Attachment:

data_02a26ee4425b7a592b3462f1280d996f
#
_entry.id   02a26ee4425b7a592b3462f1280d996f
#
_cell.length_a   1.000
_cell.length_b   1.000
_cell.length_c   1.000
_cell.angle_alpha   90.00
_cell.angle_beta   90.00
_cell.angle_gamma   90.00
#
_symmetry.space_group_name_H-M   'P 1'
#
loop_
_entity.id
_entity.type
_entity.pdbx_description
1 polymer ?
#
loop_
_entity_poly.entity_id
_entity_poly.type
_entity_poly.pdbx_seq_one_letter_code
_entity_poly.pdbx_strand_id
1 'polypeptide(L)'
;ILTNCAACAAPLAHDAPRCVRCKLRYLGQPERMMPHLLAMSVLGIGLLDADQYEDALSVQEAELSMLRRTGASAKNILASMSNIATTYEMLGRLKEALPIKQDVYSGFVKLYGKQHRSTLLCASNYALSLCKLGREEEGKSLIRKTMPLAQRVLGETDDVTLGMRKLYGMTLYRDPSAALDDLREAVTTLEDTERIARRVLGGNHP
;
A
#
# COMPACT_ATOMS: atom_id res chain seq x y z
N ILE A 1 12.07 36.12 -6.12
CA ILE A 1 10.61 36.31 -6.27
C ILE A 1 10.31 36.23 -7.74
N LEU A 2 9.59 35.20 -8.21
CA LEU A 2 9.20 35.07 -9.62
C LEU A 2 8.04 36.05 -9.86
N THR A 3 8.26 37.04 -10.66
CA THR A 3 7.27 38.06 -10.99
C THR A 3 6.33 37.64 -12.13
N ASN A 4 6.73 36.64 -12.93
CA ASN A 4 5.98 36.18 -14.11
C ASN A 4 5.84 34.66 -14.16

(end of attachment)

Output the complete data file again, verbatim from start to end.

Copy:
data_02a26ee4425b7a592b3462f1280d996f
#
_entry.id   02a26ee4425b7a592b3462f1280d996f
#
_cell.length_a   1.000
_cell.length_b   1.000
_cell.length_c   1.000
_cell.angle_alpha   90.00
_cell.angle_beta   90.00
_cell.angle_gamma   90.00
#
_symmetry.space_group_name_H-M   'P 1'
#
loop_
_entity.id
_entity.type
_entity.pdbx_description
1 polymer ?
#
loop_
_entity_poly.entity_id
_entity_poly.type
_entity_poly.pdbx_seq_one_letter_code
_entity_poly.pdbx_strand_id
1 'polypeptide(L)'
;ILTNCAACAAPLAHDAPRCVRCKLRYLGQPERMMPHLLAMSVLGIGLLDADQYEDALSVQEAELSMLRRTGASAKNILASMSNIATTYEMLGRLKEALPIKQDVYSGFVKLYGKQHRSTLLCASNYALSLCKLGREEEGKSLIRKTMPLAQRVLGETDDVTLGMRKLYGMTLYRDPSAALDDLREAVTTLEDTERIARRVLGGNHP
;
A
#
# COMPACT_ATOMS: atom_id res chain seq x y z
N ILE A 1 12.07 36.12 -6.12
CA ILE A 1 10.61 36.31 -6.27
C ILE A 1 10.31 36.23 -7.74
N LEU A 2 9.59 35.20 -8.21
CA LEU A 2 9.20 35.07 -9.62
C LEU A 2 8.04 36.05 -9.86
N THR A 3 8.26 37.04 -10.66
CA THR A 3 7.27 38.06 -10.99
C THR A 3 6.33 37.64 -12.13
N ASN A 4 6.73 36.64 -12.93
CA ASN A 4 5.98 36.18 -14.11
C ASN A 4 5.84 34.66 -14.16